ABD guide to origins of bread wheat. by Andrew Ormerod

Imagine bread wheat is built up of building blocks of genetic information, inherited from three ancestors, known as ‘Genomes’.  Two building blocks known as the A and B genome were inherited following a chance hybridization between an ancestral wheat, Einkorn and a goat grass in the Fertile Crescent millions of years ago.  But where did the third building block the D genome that allowed the production of quality leaven bread come from?

Bread wheat arose due to human activity.  Farming had spread towards the Caspian Sea. Farmers had brought their crops including forms of free threshing wheat derived from Emmer wheat an ancestor of bread wheat, from the Fertile Crescent.

Birthplace of bread wheat

Some time over 8,000 years ago perhaps in a plot of cultivated land in the countries between Russia, Turkey and Iran wind-blown pollen resulted in chance hybridization between local goat grass Trticum taschii and a relative of Emmer wheat.  This resulted in the creation of the first ancestors of modern-day bread wheat. The most likely country where this happened is Armenia particular near the southwestern shore of the Caspian Sea.  This chance event, which appears to have happened on a few occasions, had  a profound effect resulting in the production of bread wheat, now the number one crop in terms of land area around the globe on which it is grown.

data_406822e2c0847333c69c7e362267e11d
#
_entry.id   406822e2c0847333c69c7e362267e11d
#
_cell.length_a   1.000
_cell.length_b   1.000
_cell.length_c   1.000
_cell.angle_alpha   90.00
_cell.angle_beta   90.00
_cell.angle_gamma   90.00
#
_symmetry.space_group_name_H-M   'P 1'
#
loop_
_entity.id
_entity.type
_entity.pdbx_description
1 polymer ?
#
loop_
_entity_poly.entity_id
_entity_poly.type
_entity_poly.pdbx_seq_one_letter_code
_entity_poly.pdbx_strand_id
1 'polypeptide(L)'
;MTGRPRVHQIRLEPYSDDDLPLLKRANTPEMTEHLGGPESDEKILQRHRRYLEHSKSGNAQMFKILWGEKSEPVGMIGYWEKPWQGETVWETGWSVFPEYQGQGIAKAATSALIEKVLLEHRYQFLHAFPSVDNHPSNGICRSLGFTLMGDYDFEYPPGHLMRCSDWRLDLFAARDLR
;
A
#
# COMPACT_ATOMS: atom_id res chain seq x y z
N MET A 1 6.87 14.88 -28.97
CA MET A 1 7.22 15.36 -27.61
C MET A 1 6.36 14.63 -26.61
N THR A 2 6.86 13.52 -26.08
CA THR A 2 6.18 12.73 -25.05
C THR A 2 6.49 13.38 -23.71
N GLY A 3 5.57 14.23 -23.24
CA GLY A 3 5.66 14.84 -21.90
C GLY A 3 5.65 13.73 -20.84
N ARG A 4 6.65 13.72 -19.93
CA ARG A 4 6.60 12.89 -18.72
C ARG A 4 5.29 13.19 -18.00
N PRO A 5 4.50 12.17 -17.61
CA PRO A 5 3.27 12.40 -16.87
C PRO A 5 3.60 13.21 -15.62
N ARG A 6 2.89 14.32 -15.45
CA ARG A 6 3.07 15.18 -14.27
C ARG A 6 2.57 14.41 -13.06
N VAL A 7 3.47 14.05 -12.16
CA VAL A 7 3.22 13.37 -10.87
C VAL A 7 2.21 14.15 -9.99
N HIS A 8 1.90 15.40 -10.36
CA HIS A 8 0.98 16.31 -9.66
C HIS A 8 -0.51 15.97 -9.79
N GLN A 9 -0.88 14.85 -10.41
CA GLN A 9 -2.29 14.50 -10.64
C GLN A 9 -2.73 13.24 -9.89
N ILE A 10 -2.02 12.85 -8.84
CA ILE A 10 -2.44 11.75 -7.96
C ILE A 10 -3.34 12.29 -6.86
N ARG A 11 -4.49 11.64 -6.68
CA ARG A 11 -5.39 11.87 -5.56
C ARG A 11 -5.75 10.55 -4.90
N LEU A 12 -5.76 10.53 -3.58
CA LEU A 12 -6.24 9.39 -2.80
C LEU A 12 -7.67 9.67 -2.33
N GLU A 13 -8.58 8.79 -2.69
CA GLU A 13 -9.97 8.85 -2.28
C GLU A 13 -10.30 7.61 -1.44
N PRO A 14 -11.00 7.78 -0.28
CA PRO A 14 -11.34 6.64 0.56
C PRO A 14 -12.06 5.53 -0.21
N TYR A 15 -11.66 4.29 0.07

It is hard to imagine that this goat grass with its small ears of grain that shatter when ripen is an ancestor of modern bread wheat but it provided important traits to modern bread wheat such as bread making quality, disease resistance and salinity tolerance. Without this chance event your daily bread may not be of the quality leaven bread

Bread of the future

The ancestors of bread wheat also have a role in bread wheat of the present and future, Triticum taschii natural diversity and ease of use in breeding programs means it has contributed nutritional and drought resistant characteristics to bread wheat in the developing world.


About cornucopiaalchemy

Dr. Andrew Ormerod has 14 years experience working as the Economic Botanist at the Eden Project - researching topical stories, artefacts, ethnobotanical inks, catering and retail links to exhibits. Previously I was involved with plant breeding and plant tissue culture working on a range of crops including winter cauliflowers, agricultural lupins, vining peas, wheat and barley and coconuts. I am now freelance and am interested in opportunities for lecturing; writing articles; consultancy linked to development of botanic gardens for crops based exhibits; supply chain work for unusual food or non-food crops with interesting stories about plants and people attached to them.
This entry was posted in agriculture history, Founder Crops of Agriculture, Globalization of Crops, Near East, Origins of Agriculture, plants that move around the world, Wheat. Bookmark the permalink.

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